by Jennifer Barham
With 13,000 trade shows happening every year just in the United States, you’d better believe (if you haven’t already experienced) that the competition is stiff out there. That number more than doubles if we look at annual trade shows globally. That’s about one every fifteen minutes. Yikes! Talk about frequent flying!
Once you figure out which and how many of those 30,000 events your company will exhibit at, and all the technical pieces for your booth and imaging and getting them there, and the different moving parts for flights and stays and food for you and your staff, you might feel tempted to breathe a sigh of relief.
But don’t exhale completely. There’s still lots to be done. The “show behind the show” is actually the most important part of the whole thing. (There’s a reason that if you Google quotes about preparation, you’ll get 160 million results: everyone from Sun Tzu to Benjamin Franklin knows that preparation is THE critical piece to success.)
Have no fear! We’ve outlined the TOP SIX most overlooked that can derail your trade show success strategy.
LACK OF A CLEAR FOCUS: Sometimes companies select and attend trade shows that are in their general realm of business (e.g., healthcare, technology, etc.), but they won’t have a precise picture of who they are targeting as buyers. Therefore, their marketing efforts are scattershot and ineffective.
Trade show exhibitors should develop clear, accurate buyer personas so as to make their booths’ graphics and messaging appealing and engaging to their particular audience. Your displays and content can ideally attract the interested crowd, so keep it simple and laser-focused. And remember that, while you want your booth to be “dressed to impress,” it is your responsibility to strike the balance between not enough and too much when it comes to charming your intended attendees. Concentrate on what they need and what they want.
POOR PRE-EVENT PLANNING: Planning prior to an event is two-pronged: promoting the event and preparing the exhibit. The majority of companies will do a bang-up job in one area and a “meh” job on the other. Think of the two prongs as an invitation and a party – you want the invitation to be enticing enough to draw a crowd, and you want the party to be rewarding enough to make guests glad they came. You don’t want to skimp on either one.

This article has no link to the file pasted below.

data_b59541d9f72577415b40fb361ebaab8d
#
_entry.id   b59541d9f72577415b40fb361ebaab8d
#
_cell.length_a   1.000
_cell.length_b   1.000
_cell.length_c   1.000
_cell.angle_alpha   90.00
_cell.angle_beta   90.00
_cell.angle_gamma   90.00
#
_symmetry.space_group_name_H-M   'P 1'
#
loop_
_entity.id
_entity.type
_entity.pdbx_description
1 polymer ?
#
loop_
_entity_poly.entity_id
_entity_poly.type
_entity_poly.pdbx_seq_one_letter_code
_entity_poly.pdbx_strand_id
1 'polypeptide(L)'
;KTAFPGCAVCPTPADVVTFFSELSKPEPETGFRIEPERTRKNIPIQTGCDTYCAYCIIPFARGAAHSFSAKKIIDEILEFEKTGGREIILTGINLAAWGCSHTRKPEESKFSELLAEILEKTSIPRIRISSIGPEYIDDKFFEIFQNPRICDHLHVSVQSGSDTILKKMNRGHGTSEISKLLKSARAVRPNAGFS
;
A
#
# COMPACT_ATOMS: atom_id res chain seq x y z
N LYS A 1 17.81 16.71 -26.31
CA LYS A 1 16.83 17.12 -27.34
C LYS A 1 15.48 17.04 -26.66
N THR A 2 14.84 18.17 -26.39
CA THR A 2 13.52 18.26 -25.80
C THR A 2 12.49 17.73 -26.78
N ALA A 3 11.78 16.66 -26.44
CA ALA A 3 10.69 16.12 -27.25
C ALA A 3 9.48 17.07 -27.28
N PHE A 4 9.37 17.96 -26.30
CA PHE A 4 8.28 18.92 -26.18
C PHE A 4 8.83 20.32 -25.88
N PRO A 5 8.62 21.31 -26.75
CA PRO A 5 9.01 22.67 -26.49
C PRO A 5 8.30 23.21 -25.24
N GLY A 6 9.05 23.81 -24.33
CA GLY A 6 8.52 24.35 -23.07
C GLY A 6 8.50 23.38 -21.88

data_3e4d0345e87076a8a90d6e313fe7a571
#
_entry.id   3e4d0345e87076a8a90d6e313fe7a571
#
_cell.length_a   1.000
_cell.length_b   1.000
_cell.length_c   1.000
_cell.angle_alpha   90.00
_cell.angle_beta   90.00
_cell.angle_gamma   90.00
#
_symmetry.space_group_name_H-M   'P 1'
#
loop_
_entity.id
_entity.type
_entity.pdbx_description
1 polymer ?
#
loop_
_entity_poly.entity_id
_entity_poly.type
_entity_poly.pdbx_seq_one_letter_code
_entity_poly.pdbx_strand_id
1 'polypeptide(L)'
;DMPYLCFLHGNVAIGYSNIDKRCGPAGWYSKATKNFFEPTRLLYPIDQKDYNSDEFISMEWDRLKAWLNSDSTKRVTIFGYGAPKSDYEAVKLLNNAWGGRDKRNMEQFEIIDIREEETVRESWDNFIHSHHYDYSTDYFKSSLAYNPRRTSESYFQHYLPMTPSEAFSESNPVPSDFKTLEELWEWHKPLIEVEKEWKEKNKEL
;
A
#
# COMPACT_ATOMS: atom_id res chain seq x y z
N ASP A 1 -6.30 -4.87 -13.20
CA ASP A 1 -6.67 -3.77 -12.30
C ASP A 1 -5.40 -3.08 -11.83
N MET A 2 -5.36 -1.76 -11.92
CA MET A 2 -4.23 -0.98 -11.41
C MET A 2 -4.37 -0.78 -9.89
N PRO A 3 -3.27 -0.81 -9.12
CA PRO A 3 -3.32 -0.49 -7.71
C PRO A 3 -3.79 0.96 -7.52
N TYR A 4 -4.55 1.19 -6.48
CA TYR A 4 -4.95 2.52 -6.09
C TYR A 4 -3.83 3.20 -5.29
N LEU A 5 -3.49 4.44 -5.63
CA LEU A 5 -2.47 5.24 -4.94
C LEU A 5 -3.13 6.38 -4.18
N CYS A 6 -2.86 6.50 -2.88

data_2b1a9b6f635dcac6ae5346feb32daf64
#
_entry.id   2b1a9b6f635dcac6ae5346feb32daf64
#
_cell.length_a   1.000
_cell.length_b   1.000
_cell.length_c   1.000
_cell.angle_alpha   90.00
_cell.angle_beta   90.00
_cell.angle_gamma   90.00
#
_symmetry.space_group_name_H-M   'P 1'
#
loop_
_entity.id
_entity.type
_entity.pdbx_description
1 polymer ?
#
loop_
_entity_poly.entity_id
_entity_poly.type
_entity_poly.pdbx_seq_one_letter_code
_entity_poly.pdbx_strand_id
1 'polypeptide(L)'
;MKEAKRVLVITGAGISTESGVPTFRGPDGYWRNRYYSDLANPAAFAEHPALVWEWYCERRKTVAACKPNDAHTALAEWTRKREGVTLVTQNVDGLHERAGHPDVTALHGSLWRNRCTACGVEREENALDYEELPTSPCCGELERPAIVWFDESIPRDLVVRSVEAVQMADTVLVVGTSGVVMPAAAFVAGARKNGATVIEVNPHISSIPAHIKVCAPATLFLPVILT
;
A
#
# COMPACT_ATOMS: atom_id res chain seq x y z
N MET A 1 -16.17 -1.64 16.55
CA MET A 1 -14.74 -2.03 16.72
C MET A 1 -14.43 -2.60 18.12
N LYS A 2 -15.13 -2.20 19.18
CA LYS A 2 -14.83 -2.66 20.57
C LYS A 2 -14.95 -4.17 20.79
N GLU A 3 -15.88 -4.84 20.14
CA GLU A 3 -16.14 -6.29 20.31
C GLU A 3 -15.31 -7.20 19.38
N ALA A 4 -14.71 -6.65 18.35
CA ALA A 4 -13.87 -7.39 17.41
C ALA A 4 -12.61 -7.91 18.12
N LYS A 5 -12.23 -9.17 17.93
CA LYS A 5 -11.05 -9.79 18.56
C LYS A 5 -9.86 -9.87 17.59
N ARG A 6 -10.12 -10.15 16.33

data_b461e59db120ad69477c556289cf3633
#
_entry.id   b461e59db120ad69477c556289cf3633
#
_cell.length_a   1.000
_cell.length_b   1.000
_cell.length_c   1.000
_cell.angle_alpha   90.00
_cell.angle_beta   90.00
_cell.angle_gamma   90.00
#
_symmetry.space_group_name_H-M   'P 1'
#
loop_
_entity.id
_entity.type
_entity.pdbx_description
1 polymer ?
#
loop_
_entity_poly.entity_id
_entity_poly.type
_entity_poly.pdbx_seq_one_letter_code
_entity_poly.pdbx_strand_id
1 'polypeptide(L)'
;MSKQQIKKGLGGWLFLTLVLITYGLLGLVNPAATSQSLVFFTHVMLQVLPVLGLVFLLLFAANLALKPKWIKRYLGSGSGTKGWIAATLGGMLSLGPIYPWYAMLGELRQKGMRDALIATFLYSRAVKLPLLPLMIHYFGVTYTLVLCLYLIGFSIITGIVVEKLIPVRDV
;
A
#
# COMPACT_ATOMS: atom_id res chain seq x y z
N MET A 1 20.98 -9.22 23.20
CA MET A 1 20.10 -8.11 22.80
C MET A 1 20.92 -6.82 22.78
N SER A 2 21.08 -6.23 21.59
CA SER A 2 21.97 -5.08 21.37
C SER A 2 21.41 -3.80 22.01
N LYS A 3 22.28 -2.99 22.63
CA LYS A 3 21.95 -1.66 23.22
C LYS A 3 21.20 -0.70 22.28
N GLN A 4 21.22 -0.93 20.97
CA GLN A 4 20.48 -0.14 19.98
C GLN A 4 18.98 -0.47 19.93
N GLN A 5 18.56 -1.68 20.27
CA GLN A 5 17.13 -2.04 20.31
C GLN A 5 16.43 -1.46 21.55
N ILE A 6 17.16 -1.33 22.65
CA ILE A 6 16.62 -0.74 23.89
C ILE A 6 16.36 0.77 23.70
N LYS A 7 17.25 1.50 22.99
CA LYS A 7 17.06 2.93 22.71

The number of people visiting your booth is at least somewhat directly proportional to your advertising and publicizing your presence at the event. So let your audience know about your brand, your products, your services, any specials you’re running, the full specs of any important pieces of the show. Draw them in through social media and email blasts and encourage interaction with surveys, quizzes, and raffles.
As for as preparing for the show, endless planning awaits. From making sure expensive shipping ends up in the correct destination to staying on budget during an event to directing traffic into your booth, organization is a must. Every task must be written down, delegated, double-checked, and assessed. Keep checklists from show to show to make notes, adjustments, and changes if needed.
NOT SAYING WHAT YOU MEAN TO SAY: First of all, we all know that first impressions matter, so know what your booth says at first blush to any approaching visitor. Make sure that your booth, your imaging, your content, and your staffers are communicating your message – not just trying to outshine competitors. Who cares how flashy your exhibit is if it’s not connecting with your prospects.
You want visitors to have the thought, “There is something here for me!” You do not want them feeling uncomfortable or having to work too hard to figure out what you’re marketing.
Second, knowing who your audience is means knowing if you have potentials who might be from different cultures and speak different languages. These distinctions in language/culture make a significant difference when trying to bond with a client. If a large part of your business is done in a foreign market, you’d best have a plan for how to communicate verbally and nonverbally in the language of that market.
UNTRAINED BOOTH STAFF: This should go without saying, but unfortunately I’ve seen a LOT of staffers that are way less than professional (and so have you, I’m guessing). At the very least, booth staff should be nicely dressed and groomed, welcome guests, initiate brand talk, match the visitor’s speech and tone, and not go overboard to push a sale. Beyond these basics, fantastic booth staff can have all manner of personalities and temperaments that are suitable for work.
One caution: there is strong evidence showing that salespeople have a higher purpose at trade shows and in-person events and can deliver much better results when placed outside the booth.
INADEQUATE FOLLOW UP & FOLLOW THROUGH: Sadly, much potential energy is squandered by lack of follow through after the show. A company’s professional post-event communication can either close the deal or leave high-quality opportunities on the sidelines.
Make sure that you are in regular touch with customers that seem interested in your brand offerings. Even attendees who were a “no” at the show might have head a change of mind or of circumstances by the end of the show, and a call from your company might just be the sale they are looking for. Gently remind your potentials, post social updates, and continue to reach out until they let you know they are at the end of their buying cycle.
Now that you’ve read the potential pitfalls, which ones do you need to avoid? Which challenges do you need to embrace and face? It might just be that one or two areas need a little tightening of the screws, or it might be that you’ve completely overlooked something. Whatever it is, rally the team and tackle it before the next big show!
Photo by Brett Jordan